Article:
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Work on teens profiled

The work of the Parenting and Family Support Centre’s Dr Kylie Burke and Dr Cassandra Dittman has been profiled in Campus Review, a publication which connects readers across Australian research institutions.

In an article for Campus Review, as well as in an audio interview available on the Campus Review website, Dr Burke talks about how effective parenting and close parent-adolescent relationships are important protective factors for children in adolescence.

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Ireland and the population-level effect: How schools were the key to reaching those most in need

Brief interventions played a major role in the success of a population-level delivery of the Triple P system in the Irish Midlands, the director of the partnership involved in the rollout, Conor Owens, told this year’s Helping Families Change Conference (HFCC) in Amsterdam.

The Longford Westmeath Parenting Partnership made Triple P available free to all parents of children under the age of eight to reduce prevalence rates of clinically elevated social, emotional and behavioural problems in children, estimated to be one in five children in Ireland.

Their goal was also to help parents become more confident and feel more supported, as well as to reduce parents’ levels of anxiety and depression relating to their children’s behaviour.

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News about the research is spreading around the world but more families need to find out about Stepping Stones Triple P

At a time when educators, parents and policy advisors in Australia are grappling with how to deal with the emotional and behavioural needs of children with disabilities, Stepping Stones Triple P is demonstrating it can provide at least some of the answers.

The evidence is clear that rates of depression and anxiety are much higher for mothers of children with a developmental disability than those of typically developing children (Gray et al., 2011). We also know children with an intellectual disability are also more likely to be diagnosed with a psychiatric disorder, such as anxiety disorder, depression, and conduct disorder (Emerson, 2003; Gadow, Guttmann-Steinmetz, Rieffe, & DeVincent, 2012).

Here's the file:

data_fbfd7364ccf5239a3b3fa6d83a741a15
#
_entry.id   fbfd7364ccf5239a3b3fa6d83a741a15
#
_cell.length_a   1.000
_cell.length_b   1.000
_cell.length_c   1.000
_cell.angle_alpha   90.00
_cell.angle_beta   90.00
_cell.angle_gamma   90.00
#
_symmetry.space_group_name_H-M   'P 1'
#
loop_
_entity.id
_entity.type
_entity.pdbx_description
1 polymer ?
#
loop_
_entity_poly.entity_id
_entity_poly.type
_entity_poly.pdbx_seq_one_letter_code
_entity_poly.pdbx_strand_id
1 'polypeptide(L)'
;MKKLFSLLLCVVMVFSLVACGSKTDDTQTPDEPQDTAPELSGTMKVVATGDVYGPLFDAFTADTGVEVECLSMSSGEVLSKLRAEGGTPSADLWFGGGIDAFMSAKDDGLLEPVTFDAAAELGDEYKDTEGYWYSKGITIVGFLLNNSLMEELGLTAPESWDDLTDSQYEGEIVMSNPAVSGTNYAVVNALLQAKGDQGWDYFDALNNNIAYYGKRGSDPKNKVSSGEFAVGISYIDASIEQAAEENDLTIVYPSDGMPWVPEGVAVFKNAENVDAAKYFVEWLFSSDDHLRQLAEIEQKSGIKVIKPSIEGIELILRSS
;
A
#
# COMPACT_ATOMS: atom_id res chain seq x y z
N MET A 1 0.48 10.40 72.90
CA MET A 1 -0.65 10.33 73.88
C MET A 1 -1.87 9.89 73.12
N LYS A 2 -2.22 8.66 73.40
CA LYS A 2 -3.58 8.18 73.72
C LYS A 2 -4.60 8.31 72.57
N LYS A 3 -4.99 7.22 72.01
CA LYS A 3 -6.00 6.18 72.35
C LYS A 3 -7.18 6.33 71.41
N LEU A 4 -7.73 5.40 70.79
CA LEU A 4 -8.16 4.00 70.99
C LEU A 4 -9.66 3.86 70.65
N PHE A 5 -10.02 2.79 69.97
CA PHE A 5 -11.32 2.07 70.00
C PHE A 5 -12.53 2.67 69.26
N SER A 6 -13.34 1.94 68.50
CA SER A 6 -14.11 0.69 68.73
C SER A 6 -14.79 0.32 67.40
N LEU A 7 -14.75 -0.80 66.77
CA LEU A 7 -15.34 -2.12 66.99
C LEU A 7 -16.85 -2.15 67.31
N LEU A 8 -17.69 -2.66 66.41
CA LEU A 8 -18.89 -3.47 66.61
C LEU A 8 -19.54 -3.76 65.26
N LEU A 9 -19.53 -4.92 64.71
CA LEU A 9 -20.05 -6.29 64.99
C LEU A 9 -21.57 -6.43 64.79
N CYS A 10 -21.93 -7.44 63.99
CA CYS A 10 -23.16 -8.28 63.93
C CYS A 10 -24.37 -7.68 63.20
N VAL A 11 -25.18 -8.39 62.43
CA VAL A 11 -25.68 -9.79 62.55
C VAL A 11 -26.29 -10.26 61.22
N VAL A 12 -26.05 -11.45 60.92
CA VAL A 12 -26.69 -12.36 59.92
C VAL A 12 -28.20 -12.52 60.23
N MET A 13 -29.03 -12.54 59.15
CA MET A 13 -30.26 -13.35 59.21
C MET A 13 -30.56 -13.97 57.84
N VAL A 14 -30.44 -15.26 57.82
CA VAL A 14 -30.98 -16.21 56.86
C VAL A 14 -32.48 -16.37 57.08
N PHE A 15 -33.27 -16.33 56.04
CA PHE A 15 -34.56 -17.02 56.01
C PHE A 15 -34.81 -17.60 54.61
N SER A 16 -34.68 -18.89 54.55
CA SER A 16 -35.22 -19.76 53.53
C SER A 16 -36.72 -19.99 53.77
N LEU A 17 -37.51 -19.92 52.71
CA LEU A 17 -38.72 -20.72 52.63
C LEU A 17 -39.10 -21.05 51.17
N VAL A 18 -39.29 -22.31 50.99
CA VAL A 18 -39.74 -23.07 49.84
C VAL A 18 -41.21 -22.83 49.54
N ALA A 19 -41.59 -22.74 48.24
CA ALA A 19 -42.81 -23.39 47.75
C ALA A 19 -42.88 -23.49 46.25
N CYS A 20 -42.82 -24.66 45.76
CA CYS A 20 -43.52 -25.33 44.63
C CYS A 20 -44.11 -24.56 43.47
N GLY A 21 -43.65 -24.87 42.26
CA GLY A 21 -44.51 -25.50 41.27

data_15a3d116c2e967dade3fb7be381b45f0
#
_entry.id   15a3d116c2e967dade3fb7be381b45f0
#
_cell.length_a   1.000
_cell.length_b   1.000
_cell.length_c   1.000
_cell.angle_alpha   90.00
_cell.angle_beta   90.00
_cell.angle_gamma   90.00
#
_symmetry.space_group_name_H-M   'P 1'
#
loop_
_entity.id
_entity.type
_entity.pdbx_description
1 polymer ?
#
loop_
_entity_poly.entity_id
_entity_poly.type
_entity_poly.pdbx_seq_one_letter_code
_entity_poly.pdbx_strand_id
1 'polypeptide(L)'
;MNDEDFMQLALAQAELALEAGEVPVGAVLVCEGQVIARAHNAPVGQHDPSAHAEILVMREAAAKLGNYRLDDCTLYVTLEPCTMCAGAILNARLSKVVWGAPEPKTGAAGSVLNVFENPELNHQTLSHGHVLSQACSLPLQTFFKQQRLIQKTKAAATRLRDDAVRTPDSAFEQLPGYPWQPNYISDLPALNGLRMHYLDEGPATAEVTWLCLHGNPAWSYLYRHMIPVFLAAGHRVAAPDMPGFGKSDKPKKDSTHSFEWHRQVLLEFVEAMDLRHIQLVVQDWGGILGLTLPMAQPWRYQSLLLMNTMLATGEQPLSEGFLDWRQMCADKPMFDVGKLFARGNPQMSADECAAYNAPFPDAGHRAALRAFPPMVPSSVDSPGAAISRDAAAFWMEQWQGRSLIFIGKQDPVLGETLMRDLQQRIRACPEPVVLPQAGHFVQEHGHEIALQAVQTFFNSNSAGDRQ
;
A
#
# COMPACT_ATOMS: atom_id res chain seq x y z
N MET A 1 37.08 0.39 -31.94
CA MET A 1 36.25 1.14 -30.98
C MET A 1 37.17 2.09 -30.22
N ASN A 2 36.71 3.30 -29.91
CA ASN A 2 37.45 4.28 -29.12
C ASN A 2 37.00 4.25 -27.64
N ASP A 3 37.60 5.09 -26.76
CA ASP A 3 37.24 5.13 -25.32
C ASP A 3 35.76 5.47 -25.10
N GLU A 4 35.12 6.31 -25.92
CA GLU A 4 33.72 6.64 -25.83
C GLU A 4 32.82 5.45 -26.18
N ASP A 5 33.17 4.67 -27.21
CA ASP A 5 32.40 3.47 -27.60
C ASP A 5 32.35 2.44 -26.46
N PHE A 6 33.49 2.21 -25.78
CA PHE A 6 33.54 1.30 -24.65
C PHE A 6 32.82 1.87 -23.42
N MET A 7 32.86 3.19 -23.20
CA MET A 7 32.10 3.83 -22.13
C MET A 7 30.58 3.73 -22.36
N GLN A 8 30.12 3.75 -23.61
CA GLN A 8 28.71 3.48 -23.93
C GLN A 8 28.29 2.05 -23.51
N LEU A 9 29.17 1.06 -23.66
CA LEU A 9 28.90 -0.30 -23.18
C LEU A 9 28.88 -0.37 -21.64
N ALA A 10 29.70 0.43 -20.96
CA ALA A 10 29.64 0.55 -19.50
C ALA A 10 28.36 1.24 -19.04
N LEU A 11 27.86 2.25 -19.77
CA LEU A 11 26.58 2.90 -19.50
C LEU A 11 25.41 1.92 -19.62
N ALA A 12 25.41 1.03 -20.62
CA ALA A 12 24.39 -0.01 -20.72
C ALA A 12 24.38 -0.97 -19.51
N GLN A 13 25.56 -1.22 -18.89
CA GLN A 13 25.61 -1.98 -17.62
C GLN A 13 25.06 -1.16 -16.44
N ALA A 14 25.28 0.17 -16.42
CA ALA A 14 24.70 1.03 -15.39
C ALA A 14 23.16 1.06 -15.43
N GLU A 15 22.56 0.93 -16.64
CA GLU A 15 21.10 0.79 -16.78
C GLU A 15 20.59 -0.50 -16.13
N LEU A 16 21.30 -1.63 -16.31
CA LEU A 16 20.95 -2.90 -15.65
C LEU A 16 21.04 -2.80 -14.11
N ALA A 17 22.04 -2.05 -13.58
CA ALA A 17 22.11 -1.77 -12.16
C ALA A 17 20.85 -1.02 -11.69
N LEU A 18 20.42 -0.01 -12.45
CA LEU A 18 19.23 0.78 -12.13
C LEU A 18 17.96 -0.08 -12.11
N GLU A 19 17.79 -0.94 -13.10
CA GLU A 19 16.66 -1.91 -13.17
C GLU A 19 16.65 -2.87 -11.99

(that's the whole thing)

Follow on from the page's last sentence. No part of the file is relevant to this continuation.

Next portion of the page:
So when a paper is published confirming that evidence-based programs can help these families, I think we should all be shouting it from the rooftops, so that families and policy makers hear the message loud and clear.

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‘We need to turn wishful thinking to help the lives of children into a public funding priority to support the skills of parents’

In a world where the well-being of children is a priority, preparing for parenting would become something people aspire to, not something associated with stigma, Professor Matt Sanders, founder of the Triple P – Positive Parenting Program, told delegates at this year’s Helping Families Change Conference in The Netherlands.

In such a world, evidence-based parenting programs would become a policy priority for governments and be funded accordingly because parents had demanded that it be so.

“The single most important thing we as a community we can do to promote the well-being of children and reduce child maltreatment is to increase the skills, confidence and competence of parents at a whole-of-population level,’’ Professor Sanders said in his keynote address to the 17th annual HFCC at the historic Beurs Van Berlage building in the heart of Amsterdam.

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Bryan Samuels: Why removing a child from harm’s way should not simply mean ‘case closed’


IMG_5433 (10)The University of Chicago’s Bryan Samuels during his presentation to this year’s Helping Families Change Conference at Beurs Van Berlage  in Amsterdam.

Mounting evidence of the cumulative effects of complex trauma, toxic stress and adverse childhood experiences has helped shift the way that child support services are delivered across a number of US states, this year’s Helping Families Change Conference (HFCC) was told.

In his keynote address to the 17th annual HFCC in Amsterdam, the former director of the Illinois Department of Children and Family Services, Bryan Samuels, said that for the past 15 years, US state administrators had focused on the safety and permanency of children in the welfare system at the expense of outcomes based on child welfare.